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A condition of elevated body temperature.



the accumulation of excess heat in the body of humans or animals, with an elevation of body temperature, caused by external factors that hinder the transfer of heat to the external environment or increase heat intake from outside the body. Hyperthermia arises when there is maximum strain on the physiological mechanisms of thermoregulation (perspiration, dilation of cutaneous blood vessels, and so forth); if the causes are not removed, it progresses, ending with heat stroke at a body temperature of approximately 41°-42° C.

Hyperthermia is accompanied by an increase of metabolism and qualitative disturbances of it, loss of water and salts, and disruption of blood circulation and the delivery of oxygen to the brain, causing agitation and sometimes convulsions and fainting. High temperature during hyperthermia is tolerated less readily than it is in other feverish diseases. The development of hyperthermia is promoted by an increase in heat production (for example, during muscular work), disruption of thermoregulation mechanisms (with narcosis, drunkenness, and certain diseases), or age-related failure of these mechanisms (in very young children). Artificial hyperthermia is used in treating certain nervous and slowly progressing chronic diseases.


References in periodicals archive ?
Cal/OSHA appealed that decision to the Appeals Board, stating the ALJ should have affirmed the citations because the employers had failed to effectively correct the hazard of indoor heat exposure, and had not trained employees on the hazard of indoor heat exposure and heat illness.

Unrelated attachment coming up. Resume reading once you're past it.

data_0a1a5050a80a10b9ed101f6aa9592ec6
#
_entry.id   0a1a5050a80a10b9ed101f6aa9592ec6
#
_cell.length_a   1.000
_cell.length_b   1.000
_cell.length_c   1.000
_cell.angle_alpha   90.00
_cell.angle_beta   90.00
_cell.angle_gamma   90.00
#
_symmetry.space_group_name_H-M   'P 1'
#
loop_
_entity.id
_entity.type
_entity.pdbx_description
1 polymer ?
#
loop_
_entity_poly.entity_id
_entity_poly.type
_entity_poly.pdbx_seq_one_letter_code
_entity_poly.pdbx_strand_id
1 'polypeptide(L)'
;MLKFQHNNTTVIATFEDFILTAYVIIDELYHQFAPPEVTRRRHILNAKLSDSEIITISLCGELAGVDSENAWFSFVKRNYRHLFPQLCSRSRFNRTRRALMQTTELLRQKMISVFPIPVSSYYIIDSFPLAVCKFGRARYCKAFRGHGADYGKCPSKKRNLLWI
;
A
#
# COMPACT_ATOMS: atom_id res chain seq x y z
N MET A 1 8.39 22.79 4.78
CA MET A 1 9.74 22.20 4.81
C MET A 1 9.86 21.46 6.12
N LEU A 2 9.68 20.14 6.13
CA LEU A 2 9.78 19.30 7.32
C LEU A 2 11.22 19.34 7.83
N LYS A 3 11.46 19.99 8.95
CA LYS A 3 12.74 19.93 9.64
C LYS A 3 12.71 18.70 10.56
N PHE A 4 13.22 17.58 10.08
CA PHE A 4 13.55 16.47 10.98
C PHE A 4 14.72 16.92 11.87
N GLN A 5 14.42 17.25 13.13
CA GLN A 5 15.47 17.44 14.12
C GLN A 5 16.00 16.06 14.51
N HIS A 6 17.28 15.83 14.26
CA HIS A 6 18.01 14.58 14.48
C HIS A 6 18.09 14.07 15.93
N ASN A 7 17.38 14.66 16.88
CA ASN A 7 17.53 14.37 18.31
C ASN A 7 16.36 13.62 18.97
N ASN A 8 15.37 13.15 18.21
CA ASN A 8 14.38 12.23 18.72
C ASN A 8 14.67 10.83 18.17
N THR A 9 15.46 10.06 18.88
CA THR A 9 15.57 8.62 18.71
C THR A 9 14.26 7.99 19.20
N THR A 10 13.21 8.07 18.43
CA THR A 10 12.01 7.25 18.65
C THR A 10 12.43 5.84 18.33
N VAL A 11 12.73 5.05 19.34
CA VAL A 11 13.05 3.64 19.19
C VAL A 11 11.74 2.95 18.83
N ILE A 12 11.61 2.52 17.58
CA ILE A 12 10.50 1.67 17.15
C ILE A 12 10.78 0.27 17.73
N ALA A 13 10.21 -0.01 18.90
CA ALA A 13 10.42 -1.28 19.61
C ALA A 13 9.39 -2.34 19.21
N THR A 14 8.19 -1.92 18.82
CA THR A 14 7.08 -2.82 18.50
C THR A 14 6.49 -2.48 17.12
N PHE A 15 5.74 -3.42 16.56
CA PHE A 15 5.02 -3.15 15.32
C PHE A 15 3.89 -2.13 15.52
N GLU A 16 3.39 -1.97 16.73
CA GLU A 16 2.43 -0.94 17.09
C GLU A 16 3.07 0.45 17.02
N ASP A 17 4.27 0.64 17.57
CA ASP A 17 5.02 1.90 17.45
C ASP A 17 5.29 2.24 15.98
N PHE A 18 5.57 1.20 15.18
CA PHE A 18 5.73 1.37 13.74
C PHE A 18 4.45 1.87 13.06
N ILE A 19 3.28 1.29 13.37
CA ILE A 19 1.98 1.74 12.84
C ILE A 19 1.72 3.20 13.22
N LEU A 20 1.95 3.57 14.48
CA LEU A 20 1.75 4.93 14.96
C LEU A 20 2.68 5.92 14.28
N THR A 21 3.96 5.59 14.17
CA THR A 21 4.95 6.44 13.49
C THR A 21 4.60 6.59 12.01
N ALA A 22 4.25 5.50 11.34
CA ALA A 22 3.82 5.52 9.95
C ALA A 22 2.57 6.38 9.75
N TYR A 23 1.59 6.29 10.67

Moreover, the available research does not clarify whether factors associated with presentation to the ED for heat illness are the same as those for heat-related deaths.
To accurately calculate rates of heat illness based on lost time claims, estimates of the working population from the Labour Force Survey were adjusted based on industry characteristics to determine the number of FTE employees eligible for WSIB coverage.
In partnership with the National Oceanic and Atmospheric Administration (NOAA), OSHA is developing a heat index smart phone application that will display the NOAA heat index at the users location with action alerts on how to prevent heat illness on the job.
All athletes, coaches, athletic trainers and parents and guardians should be aware of the risk factors for heat illness, follow recommended strategies and be prepared to respond quickly to symptoms of illness," the study's authors wrote.
It would include new requirements for the provision of water and break periods, and training to recognize and treat heat illness.
In this issue of the Southern Medical Journal, a team of researchers report preliminary findings of a prospective observational pilot study entitled "Heat Illness Symptom Index (HISI): A Novel Instrument for the Assessment of Heat Illness in Athletes.
They should be discouraged from gaining excessive weight that may impair performance, increase the likelihood of heat illness, and increase the risk of developing complications from obesity.
Although youngsters are more susceptible to dehydration and heat illness than adults, a survey commissioned by the National Safe Kids Campaign revealed that more than three out of four parents of active children aged 8-14 do net know the steps they should take to prevent dehydration in their offspring.
One may be completely unaware of profuse sweating because the sweat dries so quickly, and serious heat illness can develop very quickly.
Groundbreaking regulations to protect outdoor workers from heat illness adopted in 2006, and
10, 2015 /PRNewswire-USNewswire/ -- Cal/OSHA is urging all employers throughout the entire state to protect their outdoor workers from heat illness.